However, after being dropped mid-way through the campaign to accommodate the return of JP Duminy, he was recalled for the final league game against the Dolphins after Hashim Amla decided to focus on his preparation for the World Cup.
“I quite enjoyed opening the batting,” Verryenne said after his 26 off 29 balls. “I did it quite a bit at SA U19 level, so it is not foreign territory. It is probably my best position in the T20 format. I quite enjoyed and hopefully I will get a few more opportunities at the top.”
It is not only Verreynne, though, that will need to step up tomorrow. The Cobras have faltered in the crunch moments over the course of the season and will need to show that they possess the resolve to win under pressure.
“It was obviously disappointing to lose (against the Dolphins on Sunday). We would have wanted a bit of momentum. I think we knew that we were guaranteed a semi-final spot, but obviously a win would have given us a home semi-final, so disappointing not to get that,” Verreynne said.
“I think the boys are still excited to go out and play a semi-final. It has been a long season, but having not won anything yet, the guys are quite motivated to finish on a high. The whole squad is quite motivated to go out there and win a semi-final and win the trophy in the end.”
The Warriors are by no means a star-studded outfit, with none of their players close to top of the individual batting and bowling charts. They are, though, team that plays as a unit, giving everything in the field.
They also find the most unlikely of characters to put in a match-winning performance and the Cobras should be on the guard for the likes of Marco Marais with the bat and Sisanda Magala with the ball.
CAPE TOWN – Four people have been arrested after being found in possession of illegal firearms and ammunition in Manenberg, Cape Town, police said on Tuesday.
Police spokesperson Captain FC van Wyk said the suspects were arrested on Monday night when members of the anti-gang unit responded to a shooting in Sabie road.
"As members conducted a foot patrol, they found a 31-year-old man in possession of a 9mm firearm and 17 rounds of ammunition. The suspect was arrested for the possession of an unlicensed firearm and ammunition,” said Van Wyk.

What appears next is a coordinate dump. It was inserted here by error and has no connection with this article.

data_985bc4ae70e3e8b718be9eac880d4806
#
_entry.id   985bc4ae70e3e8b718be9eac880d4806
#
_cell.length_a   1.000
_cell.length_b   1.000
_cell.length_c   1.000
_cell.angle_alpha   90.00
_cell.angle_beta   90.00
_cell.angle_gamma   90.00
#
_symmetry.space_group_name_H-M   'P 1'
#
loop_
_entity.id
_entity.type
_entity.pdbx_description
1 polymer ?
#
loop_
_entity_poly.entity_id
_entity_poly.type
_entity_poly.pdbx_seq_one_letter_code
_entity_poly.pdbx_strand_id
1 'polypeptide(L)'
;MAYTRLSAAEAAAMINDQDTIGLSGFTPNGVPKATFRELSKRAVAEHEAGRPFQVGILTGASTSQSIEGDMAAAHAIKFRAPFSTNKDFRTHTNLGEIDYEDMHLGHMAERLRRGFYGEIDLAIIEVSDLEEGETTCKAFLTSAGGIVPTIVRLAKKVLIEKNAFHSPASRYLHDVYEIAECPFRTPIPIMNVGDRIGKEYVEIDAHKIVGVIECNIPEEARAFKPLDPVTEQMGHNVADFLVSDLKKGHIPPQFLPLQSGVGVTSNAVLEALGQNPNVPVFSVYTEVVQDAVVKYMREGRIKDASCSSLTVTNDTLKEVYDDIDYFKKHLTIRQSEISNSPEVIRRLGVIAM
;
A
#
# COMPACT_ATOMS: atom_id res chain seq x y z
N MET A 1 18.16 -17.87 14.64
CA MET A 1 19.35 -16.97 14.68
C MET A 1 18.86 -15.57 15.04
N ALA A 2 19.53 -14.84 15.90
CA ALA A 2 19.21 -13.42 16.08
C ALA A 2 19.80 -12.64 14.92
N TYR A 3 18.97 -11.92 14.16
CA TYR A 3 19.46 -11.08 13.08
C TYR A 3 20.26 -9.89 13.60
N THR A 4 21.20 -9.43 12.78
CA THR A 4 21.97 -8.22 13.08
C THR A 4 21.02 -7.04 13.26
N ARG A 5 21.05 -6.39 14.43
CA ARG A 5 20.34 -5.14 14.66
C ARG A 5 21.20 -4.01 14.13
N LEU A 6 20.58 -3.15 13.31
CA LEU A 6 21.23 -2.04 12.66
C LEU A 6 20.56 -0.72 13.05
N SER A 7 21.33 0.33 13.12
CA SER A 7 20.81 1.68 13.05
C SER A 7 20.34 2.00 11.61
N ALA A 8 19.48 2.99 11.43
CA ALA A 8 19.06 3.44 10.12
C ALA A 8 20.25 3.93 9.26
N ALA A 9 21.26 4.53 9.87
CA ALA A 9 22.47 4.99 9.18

As police apprehended the suspect, more shots went off and information came through about a firearm at premises nearby. where they found a 34-year-old man in possession of a 9mm pistol without a serial number and 11 rounds of ammunition. The man was arrested for the illegal possession of a prohibited firearm and ammunition.
While still on the scene, police also arrested a 36-year-old man after he was found in possession of 25 rounds of ammunition.
Late on, police responded to a shooting and conducted a foot patrol which took them to Helen Court in Manenberg, and searched the premises. An 18-year-old man was found with a .38 special revolver without a serial number.
The teenager was due to be charged for the possession of a prohibited firearm, van Wyk said.
Cape Town – With elections just a week away emigration companies are already experiencing a surge in people enquiring to move overseas over the uncertainty of political leadership in the country.
“I can confirm that the number of enquiries regarding visas for other countries has increased,” said spokesperson at Immigration and Consulting South Africa (Imcosa).
“Seeing that this does not form part of our service (ours relates only to incoming visas and permits for South Africa), it is only the stray enquiry regarding emigration that will reach us.”
According to the company, the number of such “stray” enquiries has quadrupled in the past few weeks.
Experts have previously predicted that last year would prove to be a record year for emigration after a spike in 2015, when more than 25000 South Africans moved abroad.
The UK Office for National Statistics announced this year that, in 2017, an estimated 7300 people emigrated from South Africa to the UK. The most recent figures come from Statstics SA’s Community Survey 2016, a large-scale survey conducted between censuses.
The survey showed that 97460 South Africans had moved abroad since 2006. The bulk were between the ages of 25 and 44.
Ryan Rennison, managing director of UK visa solutions firm Move Up said that over the past four years, the company has witnessed an increase in the number of South Africans requesting permission to enter the UK.
“Late last year, we witnessed a 22% increase in the number of applicants looking to emigrate and head to the UK.